Design considerations

The Amazon Customer Service Technology team considered the following design factors while moving to the RA3 instance family:

  • Selecting the correct RA3 instance type – Consider the cluster’s bandwidth and operating costs over most of the other AWS recommendations. If the operating costs are equal and the cluster has steady-compute requirements, select the larger instance type ra3.16xlarge over the smaller ra3.4xlarge. The larger instance provides four times the I/O bandwidth of the smaller instance (8.0 GB/s versus 2.0 GB/s). The higher bandwidth makes sure that the Amazon Redshift cluster hydrates its data more quickly. However, if the operating costs are a concern, test the workload with the smaller instance before adopting it, to ensure that the cluster doesn’t face performance issues pertaining to the I/O bandwidth.
  • Ascertaining the type of resize for the migration – A classic resize resets the number of slices to its default value for any instance, thereby affecting the total number of slices in the cluster, whereas an elastic resize redistributes the existing slices across the new nodes, without affecting their total number. Classic resizes put the cluster into read-only mode, which causes the writes to stop in the process, but elastic resizes don’t put the cluster into read-only mode when it’s modified. Moreover, classic resizes take longer to complete, typically 2 hours to 2 days, whereas elastic resizes are shorter and take only 10–20 minutes. We recommend using an elastic resize over a classic resize for performing the upgrade.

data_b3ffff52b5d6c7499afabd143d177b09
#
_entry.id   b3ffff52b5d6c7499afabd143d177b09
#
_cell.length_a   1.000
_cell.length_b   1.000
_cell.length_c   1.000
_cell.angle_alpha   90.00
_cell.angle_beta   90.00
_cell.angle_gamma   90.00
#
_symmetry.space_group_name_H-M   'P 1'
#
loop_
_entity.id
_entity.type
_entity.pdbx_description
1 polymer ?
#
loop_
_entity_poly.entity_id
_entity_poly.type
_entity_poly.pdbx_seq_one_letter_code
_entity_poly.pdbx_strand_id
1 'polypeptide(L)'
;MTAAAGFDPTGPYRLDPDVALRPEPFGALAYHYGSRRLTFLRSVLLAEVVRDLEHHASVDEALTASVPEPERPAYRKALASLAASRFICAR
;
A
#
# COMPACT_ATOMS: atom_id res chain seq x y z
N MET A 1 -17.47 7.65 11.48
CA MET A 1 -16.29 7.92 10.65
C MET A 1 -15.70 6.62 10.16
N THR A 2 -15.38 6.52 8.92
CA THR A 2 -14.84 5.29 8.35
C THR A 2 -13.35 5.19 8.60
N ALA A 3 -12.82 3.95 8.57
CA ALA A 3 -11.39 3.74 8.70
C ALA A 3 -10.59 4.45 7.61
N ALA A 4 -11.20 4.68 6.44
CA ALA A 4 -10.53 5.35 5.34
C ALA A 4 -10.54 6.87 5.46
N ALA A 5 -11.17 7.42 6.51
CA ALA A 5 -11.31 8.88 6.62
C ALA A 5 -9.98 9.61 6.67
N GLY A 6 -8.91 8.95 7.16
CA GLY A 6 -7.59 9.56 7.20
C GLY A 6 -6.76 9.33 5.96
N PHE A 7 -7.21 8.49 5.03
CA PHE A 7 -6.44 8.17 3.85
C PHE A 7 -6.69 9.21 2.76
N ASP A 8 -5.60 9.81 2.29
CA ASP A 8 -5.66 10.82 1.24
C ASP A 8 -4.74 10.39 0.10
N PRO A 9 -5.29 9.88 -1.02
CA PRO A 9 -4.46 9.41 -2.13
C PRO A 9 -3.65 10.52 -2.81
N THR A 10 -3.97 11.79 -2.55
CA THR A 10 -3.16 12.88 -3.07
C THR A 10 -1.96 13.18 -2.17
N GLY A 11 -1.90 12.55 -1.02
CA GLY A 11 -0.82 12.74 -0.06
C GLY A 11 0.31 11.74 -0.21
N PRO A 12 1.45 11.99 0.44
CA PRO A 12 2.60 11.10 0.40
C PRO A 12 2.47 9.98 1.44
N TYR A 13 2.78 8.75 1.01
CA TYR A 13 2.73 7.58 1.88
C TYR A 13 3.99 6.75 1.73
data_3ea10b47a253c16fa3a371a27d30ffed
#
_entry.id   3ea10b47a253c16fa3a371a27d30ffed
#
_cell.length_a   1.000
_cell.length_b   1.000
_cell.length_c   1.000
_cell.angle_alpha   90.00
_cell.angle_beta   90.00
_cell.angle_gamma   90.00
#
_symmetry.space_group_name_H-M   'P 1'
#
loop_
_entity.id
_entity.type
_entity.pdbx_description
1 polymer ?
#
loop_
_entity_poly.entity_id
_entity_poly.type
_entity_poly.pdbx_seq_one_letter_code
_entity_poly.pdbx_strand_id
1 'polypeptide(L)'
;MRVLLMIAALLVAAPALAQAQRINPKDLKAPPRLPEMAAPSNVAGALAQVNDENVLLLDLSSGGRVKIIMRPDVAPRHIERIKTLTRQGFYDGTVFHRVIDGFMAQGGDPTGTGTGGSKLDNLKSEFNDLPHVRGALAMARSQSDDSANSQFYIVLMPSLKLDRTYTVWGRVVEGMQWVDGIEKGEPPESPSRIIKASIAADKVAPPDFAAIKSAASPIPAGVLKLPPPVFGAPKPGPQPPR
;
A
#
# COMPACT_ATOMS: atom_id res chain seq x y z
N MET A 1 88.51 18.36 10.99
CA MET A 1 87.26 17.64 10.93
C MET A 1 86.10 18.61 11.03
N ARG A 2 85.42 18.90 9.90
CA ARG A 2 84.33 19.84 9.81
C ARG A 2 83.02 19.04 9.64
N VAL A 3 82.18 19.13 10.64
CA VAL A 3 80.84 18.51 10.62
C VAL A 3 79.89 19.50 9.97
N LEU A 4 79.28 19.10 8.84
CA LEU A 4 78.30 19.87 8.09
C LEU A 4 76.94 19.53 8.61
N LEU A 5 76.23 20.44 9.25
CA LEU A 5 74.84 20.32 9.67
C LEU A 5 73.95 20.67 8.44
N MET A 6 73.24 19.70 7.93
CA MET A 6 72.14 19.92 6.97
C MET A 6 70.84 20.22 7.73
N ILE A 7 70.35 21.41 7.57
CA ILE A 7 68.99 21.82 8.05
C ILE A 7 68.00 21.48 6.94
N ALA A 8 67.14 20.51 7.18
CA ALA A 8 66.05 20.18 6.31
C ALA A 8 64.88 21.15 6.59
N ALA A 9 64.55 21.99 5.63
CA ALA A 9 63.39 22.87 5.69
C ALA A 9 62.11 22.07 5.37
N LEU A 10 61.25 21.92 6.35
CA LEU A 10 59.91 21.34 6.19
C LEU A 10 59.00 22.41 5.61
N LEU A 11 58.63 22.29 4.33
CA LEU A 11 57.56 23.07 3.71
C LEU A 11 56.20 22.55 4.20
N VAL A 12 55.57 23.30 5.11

• Deciding the correct node-count ratio – Unlike the existing generation of DC2 nodes, the RA3 nodes support elastic resizes that can be up to four times the current number of compute nodes. We particularly found that a 3:1 node-count ratio (also called a migration ratio) allowed us to optimize our operating cost for our performance needs, but we recommend that you consider the RA3 sizing guidelines while optimizing your node-count ratio for your performance needs.
  • Choosing the correct workload management configuration – The RA3 nodes have improved compute and storage specifications because their technology is more advanced than that of the DC2 nodes. Choosing the right automatic workload management (WLM) configuration with two or more machine learning (ML) queues can enable a business to harness the true potential of the new architecture. With the automatic WLM, memory allocation and concurrency are automatically decided by the Amazon Redshift cluster using ML algorithms.